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Proposed zoning changes aimed at York Beach revival
By JEN FISH, Portland Press Herald Writer
Monday, January 30, 2006 YORK, MAINE- YORK — The outside of the The Atlantic House is all peeling gray paint. Pieces of tarp that cover broken windows flap in the wind, and a yellow tube runs down the side of the building to help contractors remove trash and debris from the upper floors. The dilapidated mess is an unlikely symbol of the effort to revitalize York Beach, but those trying to bring new life to the area say the Atlantic House is a prime example of what the beach has become and what it could be in the future.
Developer Don Rivers wants to transform the 19th-century building into an upscale restaurant and shops, topped by two floors of condominiums. But zoning laws at the beach have delayed his plans for more than two years, including one year when he successfully petitioned for a change to the town's parking ordinance.
The difficulties of building at the beach have made positive changes there virtually impossible, says a group of business owners and residents who have been working for two years on a master plan to revitalize the area.
To remedy that problem, the York Beach Renaissance Committee has proposed a series of zoning changes as the first steps of that plan. The changes will be discussed at a public hearing at 7 tonight at the York Library.
The committee proposes establishing two new zoning districts: the York Beach Village Center Zone and the York Beach Village Center Transition Zone, with the first covering the downtown area.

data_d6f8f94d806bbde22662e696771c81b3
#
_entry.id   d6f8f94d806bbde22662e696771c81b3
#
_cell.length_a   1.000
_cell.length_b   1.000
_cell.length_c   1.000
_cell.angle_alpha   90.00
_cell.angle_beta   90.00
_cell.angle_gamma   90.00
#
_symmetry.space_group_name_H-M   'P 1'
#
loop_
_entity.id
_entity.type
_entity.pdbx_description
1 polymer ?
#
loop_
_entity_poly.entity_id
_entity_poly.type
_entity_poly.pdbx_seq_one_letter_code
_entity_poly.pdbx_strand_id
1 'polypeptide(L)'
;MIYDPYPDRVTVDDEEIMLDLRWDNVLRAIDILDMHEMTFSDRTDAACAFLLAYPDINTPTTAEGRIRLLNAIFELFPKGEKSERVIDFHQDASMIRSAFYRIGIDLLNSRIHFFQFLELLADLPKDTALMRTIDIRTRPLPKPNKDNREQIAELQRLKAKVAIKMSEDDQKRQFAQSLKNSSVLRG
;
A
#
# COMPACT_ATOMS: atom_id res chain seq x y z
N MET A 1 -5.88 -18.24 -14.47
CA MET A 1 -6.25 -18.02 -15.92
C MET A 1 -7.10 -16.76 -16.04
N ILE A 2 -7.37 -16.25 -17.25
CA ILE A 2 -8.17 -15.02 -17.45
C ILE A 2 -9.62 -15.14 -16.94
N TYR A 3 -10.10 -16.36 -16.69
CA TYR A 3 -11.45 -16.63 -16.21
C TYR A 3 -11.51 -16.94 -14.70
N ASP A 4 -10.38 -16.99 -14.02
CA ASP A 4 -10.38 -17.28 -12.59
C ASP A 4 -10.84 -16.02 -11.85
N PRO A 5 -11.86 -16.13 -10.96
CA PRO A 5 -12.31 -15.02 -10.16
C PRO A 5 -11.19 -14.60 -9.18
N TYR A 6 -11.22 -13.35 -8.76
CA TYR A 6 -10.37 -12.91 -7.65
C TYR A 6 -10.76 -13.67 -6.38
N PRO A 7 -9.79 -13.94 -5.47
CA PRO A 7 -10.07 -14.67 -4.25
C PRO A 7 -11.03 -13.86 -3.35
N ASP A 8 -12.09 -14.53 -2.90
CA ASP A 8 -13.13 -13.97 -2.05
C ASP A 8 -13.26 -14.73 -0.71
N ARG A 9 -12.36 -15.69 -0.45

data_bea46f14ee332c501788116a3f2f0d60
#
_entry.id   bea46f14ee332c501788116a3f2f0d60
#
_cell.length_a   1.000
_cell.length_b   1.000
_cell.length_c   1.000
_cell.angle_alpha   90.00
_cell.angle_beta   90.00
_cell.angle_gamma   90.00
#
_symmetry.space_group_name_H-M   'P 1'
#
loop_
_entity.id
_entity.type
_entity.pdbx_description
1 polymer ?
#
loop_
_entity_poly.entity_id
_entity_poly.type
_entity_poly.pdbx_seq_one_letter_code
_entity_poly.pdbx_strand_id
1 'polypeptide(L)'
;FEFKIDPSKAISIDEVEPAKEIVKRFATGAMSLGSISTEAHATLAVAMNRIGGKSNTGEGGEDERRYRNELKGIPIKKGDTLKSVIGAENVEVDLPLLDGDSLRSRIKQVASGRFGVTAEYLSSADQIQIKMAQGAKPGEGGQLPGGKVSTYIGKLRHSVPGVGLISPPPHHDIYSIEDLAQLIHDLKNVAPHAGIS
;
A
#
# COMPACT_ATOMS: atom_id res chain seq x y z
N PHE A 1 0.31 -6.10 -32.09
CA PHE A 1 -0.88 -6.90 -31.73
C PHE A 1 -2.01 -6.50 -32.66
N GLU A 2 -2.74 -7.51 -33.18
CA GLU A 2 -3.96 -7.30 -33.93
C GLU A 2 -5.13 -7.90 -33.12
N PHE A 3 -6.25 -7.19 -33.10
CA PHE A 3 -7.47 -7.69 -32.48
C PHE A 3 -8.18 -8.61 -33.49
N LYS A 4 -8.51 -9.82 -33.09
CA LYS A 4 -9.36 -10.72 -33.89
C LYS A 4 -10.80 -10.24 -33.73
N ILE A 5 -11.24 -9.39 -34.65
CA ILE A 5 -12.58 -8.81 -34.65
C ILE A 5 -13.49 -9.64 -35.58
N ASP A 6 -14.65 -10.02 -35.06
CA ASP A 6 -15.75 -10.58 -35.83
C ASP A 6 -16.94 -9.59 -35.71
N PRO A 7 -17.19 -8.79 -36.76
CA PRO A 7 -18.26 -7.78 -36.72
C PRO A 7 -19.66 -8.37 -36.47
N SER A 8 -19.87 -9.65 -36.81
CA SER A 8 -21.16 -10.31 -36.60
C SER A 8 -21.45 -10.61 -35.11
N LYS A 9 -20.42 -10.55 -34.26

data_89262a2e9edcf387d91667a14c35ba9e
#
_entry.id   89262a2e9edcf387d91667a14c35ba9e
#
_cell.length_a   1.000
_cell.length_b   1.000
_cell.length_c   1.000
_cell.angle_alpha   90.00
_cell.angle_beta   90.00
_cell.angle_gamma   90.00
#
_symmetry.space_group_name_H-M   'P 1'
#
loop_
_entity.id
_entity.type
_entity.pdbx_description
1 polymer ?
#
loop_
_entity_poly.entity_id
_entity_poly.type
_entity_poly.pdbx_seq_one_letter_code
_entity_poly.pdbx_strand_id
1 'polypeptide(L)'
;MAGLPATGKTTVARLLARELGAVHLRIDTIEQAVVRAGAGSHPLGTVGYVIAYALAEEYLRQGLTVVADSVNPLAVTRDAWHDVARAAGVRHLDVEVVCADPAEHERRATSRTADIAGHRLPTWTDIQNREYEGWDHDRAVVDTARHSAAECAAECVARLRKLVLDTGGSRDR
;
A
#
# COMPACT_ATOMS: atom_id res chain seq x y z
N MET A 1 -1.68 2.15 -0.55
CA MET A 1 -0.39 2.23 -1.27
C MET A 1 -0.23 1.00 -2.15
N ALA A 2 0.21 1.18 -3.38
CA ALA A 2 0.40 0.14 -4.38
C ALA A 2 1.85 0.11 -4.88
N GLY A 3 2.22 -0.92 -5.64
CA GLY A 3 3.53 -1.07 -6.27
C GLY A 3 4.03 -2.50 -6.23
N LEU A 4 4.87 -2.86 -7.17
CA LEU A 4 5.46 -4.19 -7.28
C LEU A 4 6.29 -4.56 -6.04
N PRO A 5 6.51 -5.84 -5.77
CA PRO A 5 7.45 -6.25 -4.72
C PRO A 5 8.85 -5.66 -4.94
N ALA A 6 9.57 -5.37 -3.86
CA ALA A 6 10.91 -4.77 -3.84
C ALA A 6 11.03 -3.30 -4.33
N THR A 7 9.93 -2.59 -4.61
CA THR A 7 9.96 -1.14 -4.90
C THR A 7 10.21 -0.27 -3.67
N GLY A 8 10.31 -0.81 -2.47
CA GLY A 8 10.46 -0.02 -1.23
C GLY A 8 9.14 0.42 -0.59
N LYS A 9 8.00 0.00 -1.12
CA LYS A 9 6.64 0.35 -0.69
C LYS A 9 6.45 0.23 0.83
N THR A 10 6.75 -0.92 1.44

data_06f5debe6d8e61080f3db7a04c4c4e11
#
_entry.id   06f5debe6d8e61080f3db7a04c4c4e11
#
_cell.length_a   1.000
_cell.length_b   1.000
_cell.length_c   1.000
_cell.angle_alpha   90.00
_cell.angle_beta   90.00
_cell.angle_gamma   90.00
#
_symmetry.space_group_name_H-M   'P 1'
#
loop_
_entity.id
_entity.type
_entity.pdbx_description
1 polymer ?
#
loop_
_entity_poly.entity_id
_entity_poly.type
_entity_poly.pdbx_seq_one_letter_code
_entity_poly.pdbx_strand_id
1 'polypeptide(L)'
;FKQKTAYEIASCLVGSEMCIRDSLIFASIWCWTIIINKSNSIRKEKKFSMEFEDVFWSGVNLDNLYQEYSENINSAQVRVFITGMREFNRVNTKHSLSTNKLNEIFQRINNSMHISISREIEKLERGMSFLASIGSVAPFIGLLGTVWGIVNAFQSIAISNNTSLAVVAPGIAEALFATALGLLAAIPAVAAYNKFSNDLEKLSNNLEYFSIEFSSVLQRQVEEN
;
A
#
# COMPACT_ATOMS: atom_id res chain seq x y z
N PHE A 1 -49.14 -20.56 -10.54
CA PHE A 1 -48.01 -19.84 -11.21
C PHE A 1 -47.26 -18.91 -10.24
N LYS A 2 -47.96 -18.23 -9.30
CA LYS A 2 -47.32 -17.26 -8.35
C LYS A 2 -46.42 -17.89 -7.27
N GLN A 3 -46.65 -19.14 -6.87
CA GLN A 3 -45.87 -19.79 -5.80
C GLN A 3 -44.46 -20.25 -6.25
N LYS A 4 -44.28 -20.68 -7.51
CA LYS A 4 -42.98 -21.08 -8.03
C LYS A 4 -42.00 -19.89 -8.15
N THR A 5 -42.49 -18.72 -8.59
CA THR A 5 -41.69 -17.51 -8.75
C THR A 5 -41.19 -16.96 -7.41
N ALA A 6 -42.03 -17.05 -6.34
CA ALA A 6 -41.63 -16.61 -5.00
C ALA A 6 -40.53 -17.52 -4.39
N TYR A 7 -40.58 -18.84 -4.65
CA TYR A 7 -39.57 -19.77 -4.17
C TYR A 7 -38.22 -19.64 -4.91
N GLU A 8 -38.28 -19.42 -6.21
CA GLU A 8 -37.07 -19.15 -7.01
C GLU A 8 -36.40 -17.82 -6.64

A variety of businesses that are now prohibited - campgrounds, outdoor sports and amusement facilities and gas stations, for example - would be allowed in either one or both of the proposed zones.
Some of the new regulations would reduce the minimum lot size for development from 12,000 square feet to 5,000 square feet, eliminate front yard setbacks and allow developers to cover up to 100 percent of their lots.
The Village Center Zone also would allow buildings to be up to 50 feet tall. Current regulations limit height to 35 feet.
The panel also recommends eliminating the parking space requirements in the York Beach Village Center Zone. While York Beach has traffic flow problems, said committee members, there is enough parking.
There are just a few weekends out of the year where the parking facilities at the beach are maxed out, said Dawn Fernald, chairwoman of the committee.
Fernald said the committee hopes for a good turnout at tonight's public hearing. "We want public input on how do we change the beach in order to promote development . . . and attract more people," she said.
There is hope that at some point, she said, there will be more year-round businesses at York Beach.
Cathy Goodwin, president of the Greater York Region Chamber of Commerce and a committee member, said the vision the committee hopes to promote is one of a walkable downtown with "the old charm of York Beach."
Rivers, who is also active with the committee, said he too wants York Beach to return to its glory days, when it was a major tourist attraction along the coast.
"It's very hard," Rivers said of the Atlantic House.
"It's also been very expensive, but it will be beautiful when
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